Which Starter Kit?

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StarCityBrewMaster

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Hi to everyone, this is my first post :tank:

Sorry to ask such a newb question as I'm sure it's been beat to death over time but me and my buddy have been tossing around the idea of brewing our own beer for a while and have decided to go ahead and take the plunge and I am PUMPED!

My question is on which of the two kits we are thinking about purchasing is the better deal. They are both relatively the same price but include some major differences so I'm coming to you experts for help.

1st Kit: The Delux Starter Kit from Northern Brewer (link below)
http://www.northernbrewer.com/starterkits.html

or

EVERYTHING + A CARBOY - Complete Brewing Package Equipment Kit #2 w/ Irish Red Ale from Midwest Supplies (also linked)
http://www.midwestsupplies.com/products/ProdBySubCat.aspx?SubCat=11166&fd=1

or

Is there a better kit on the market you all would recommend? Any advice is appreciated. Thanks
 

flyangler18

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The Midwest kit gets my vote. 5 gallon is too small for a primary fermenter, and two-stage fermentation isn't necessary if you just extend the time in primary and let the yeast clean up after itself.
 

devaspawn

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I'd go with the one from Midwest. It looks a like a pretty good deal for the money and it comes with an ingredients kit. You won't find a whole lot out there better for the money.

:tank:
 

McGarnigle

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The Midwest kit is a little unusual. It has a recipe kit (do you want to do Irish Red?) and bottles included, as well as a 4-gallon kettle (do you need one?). It's a better price for your first batch, but you don't get the second fermenter.

NB's, you'd have to buy a kit and acquire bottles (can you save them instead?) and get a kettle before doing one batch. The danger is, if you don't really like brewing, you've bought some long term equipment you'll never use.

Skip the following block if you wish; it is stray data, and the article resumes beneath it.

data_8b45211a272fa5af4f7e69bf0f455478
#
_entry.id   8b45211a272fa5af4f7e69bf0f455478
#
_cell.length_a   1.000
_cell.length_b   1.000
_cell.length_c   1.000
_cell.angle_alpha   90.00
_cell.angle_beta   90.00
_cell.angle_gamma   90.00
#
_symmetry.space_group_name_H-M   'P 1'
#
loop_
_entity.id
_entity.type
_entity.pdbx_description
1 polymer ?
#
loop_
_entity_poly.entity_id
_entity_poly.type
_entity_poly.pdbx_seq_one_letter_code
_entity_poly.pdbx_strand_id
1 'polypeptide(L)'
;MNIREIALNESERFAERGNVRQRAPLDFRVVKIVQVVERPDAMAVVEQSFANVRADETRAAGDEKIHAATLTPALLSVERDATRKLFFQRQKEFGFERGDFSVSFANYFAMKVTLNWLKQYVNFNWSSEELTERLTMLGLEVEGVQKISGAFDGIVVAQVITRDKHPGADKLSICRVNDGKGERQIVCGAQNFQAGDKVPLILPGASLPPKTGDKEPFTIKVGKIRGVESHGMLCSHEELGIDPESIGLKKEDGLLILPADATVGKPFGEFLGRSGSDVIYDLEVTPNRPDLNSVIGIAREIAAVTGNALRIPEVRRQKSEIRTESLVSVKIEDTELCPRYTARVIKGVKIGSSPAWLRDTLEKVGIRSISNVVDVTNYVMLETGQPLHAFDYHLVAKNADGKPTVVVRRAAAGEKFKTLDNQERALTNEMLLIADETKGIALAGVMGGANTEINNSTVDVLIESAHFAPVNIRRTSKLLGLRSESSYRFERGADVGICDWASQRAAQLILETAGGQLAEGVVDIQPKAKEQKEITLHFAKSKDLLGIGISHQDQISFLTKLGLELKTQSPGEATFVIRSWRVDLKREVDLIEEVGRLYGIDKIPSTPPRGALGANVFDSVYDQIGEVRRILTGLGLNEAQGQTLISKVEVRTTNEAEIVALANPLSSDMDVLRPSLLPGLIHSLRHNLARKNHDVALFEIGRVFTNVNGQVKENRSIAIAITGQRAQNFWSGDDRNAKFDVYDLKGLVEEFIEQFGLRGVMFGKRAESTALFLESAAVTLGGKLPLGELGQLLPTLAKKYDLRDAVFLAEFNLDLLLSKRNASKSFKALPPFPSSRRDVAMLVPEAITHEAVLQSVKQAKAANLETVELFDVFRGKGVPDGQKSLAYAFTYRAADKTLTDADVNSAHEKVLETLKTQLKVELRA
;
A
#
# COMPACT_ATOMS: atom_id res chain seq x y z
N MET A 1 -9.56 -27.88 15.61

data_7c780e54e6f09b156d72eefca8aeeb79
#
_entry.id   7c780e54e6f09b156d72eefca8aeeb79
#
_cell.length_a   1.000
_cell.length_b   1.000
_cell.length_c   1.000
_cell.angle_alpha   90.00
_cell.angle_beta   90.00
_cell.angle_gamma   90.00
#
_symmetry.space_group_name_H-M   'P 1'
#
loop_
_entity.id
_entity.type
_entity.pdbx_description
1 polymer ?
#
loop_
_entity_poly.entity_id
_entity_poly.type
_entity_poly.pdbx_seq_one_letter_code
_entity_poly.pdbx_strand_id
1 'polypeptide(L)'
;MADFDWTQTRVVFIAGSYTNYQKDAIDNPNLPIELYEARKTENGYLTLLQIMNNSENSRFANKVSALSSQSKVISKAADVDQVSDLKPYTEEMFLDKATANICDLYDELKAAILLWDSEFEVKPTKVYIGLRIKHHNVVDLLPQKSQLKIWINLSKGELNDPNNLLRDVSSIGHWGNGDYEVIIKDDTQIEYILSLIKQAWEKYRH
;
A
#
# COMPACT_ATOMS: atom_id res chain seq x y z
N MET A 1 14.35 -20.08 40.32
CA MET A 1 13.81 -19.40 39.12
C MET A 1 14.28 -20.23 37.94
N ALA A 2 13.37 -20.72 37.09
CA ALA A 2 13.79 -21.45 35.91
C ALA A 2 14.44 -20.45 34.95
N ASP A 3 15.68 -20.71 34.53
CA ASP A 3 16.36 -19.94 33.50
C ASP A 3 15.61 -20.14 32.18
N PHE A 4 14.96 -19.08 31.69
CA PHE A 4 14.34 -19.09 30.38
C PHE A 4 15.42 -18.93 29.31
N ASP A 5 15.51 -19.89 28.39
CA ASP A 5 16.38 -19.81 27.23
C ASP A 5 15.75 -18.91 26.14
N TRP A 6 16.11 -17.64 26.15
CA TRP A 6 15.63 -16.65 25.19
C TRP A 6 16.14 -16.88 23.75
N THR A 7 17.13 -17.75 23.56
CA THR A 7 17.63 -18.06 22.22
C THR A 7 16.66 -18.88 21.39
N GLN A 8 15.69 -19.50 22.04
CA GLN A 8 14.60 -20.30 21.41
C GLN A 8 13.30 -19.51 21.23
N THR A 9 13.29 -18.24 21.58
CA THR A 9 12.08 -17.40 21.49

What's shipping? The glass carboy, the bottles, the kettle can add up.

I would lean toward NB if you think you're in this for the long haul. And if you don't need a pot and can save bottles on your own, all the more reason to avoid Midwest's.
 

shertz

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I didn't really look at the Midwest site, but I got the NB Deluxe set last year to start. I use very few of that equipment today...capper, bottling bucket, transfer stuff. I would start cheap to make sure that this is the hobby for you. Or if you think it really is, check Craigslist for people who thought they would like it, but didn't. You will go through equipment upgrades pretty fast so don't invest a ton of money on a kettle. And bottles, don't buy them, get a case of SN Anniversary and use them....and enjoy the brew. Good Luck.

PS- Find a good local Homebrew Club to learn.
 

BADS197

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I picked up my kit from www.morebeer.com so you might also look at those.

The 5 gallon does seem kinda small for a primary. I have 2 (20liter) carboys and they are while only .2 gallons larger, appear to be a lot bigger.

I'm planning to use it as a secondary fermenter but then again if you get that kit, you can always pickup another larger carboy.
 
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StarCityBrewMaster

StarCityBrewMaster

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I guess I just have a tough time understanding what is necessary to have the most complete system that will need the least amount of upgrades in the future and will also be good enough from the get go to churn some good brew.

I have no doubt I will be in this for the long haul as I'm the type that always needs something to tinker with. What better hobby is their then to brew your own beer? (Maybe growing your own smoke but the legalities are a little worrisome ;)


How did some of you start and then what changes and upgrades did you have to make to have the systems you preferred?
 

Rick_R

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I guess I just have a tough time understanding what is necessary to have the most complete system that will need the least amount of upgrades in the future and will also be good enough from the get go to churn some good brew.
The problem is that's an open-ended question. I don't know your budget, but let's assume it is ten thousand dollars. You need three thirty-five gallon stainless steel pots for your HERMS or RIMS system along with the pumps, heating elements, controllers, etc. You'll need a grain mill and the motor to drive the mill. You'll need a kegging system with multiple taps and, say, thirty kegs. You'll need two or three freezers with controllers for fermentation/serving, five stainless steel conicals for fermentation, some storage bins for the grains, . . . . I'm sure I'm leaving something out, but you may be over budget already.